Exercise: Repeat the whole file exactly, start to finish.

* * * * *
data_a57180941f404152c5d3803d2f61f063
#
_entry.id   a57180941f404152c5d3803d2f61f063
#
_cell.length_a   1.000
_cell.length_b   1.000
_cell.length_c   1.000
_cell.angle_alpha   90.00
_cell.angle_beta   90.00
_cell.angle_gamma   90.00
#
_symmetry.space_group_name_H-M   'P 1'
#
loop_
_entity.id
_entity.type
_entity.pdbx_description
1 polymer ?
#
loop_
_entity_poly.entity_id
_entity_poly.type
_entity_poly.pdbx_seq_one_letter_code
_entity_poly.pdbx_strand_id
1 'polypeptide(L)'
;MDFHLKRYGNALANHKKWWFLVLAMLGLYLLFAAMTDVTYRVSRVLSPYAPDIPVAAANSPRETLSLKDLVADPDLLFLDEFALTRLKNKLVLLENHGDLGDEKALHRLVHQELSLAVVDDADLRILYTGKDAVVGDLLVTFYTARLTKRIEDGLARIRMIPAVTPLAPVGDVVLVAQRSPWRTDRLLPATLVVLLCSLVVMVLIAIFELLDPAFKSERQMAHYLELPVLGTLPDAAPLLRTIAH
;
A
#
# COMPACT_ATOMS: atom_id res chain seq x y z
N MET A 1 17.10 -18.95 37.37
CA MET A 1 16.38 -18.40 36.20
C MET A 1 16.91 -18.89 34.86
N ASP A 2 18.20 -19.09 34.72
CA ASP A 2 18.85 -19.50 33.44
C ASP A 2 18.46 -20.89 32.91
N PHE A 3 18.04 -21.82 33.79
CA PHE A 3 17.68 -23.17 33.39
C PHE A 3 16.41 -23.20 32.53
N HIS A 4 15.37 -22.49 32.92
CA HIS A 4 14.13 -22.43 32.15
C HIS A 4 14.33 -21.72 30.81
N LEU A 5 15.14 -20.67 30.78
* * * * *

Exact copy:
data_a57180941f404152c5d3803d2f61f063
#
_entry.id   a57180941f404152c5d3803d2f61f063
#
_cell.length_a   1.000
_cell.length_b   1.000
_cell.length_c   1.000
_cell.angle_alpha   90.00
_cell.angle_beta   90.00
_cell.angle_gamma   90.00
#
_symmetry.space_group_name_H-M   'P 1'
#
loop_
_entity.id
_entity.type
_entity.pdbx_description
1 polymer ?
#
loop_
_entity_poly.entity_id
_entity_poly.type
_entity_poly.pdbx_seq_one_letter_code
_entity_poly.pdbx_strand_id
1 'polypeptide(L)'
;MDFHLKRYGNALANHKKWWFLVLAMLGLYLLFAAMTDVTYRVSRVLSPYAPDIPVAAANSPRETLSLKDLVADPDLLFLDEFALTRLKNKLVLLENHGDLGDEKALHRLVHQELSLAVVDDADLRILYTGKDAVVGDLLVTFYTARLTKRIEDGLARIRMIPAVTPLAPVGDVVLVAQRSPWRTDRLLPATLVVLLCSLVVMVLIAIFELLDPAFKSERQMAHYLELPVLGTLPDAAPLLRTIAH
;
A
#
# COMPACT_ATOMS: atom_id res chain seq x y z
N MET A 1 17.10 -18.95 37.37
CA MET A 1 16.38 -18.40 36.20
C MET A 1 16.91 -18.89 34.86
N ASP A 2 18.20 -19.09 34.72
CA ASP A 2 18.85 -19.50 33.44
C ASP A 2 18.46 -20.89 32.91
N PHE A 3 18.04 -21.82 33.79
CA PHE A 3 17.68 -23.17 33.39
C PHE A 3 16.41 -23.20 32.53
N HIS A 4 15.37 -22.49 32.92
CA HIS A 4 14.13 -22.43 32.15
C HIS A 4 14.33 -21.72 30.81
N LEU A 5 15.14 -20.67 30.78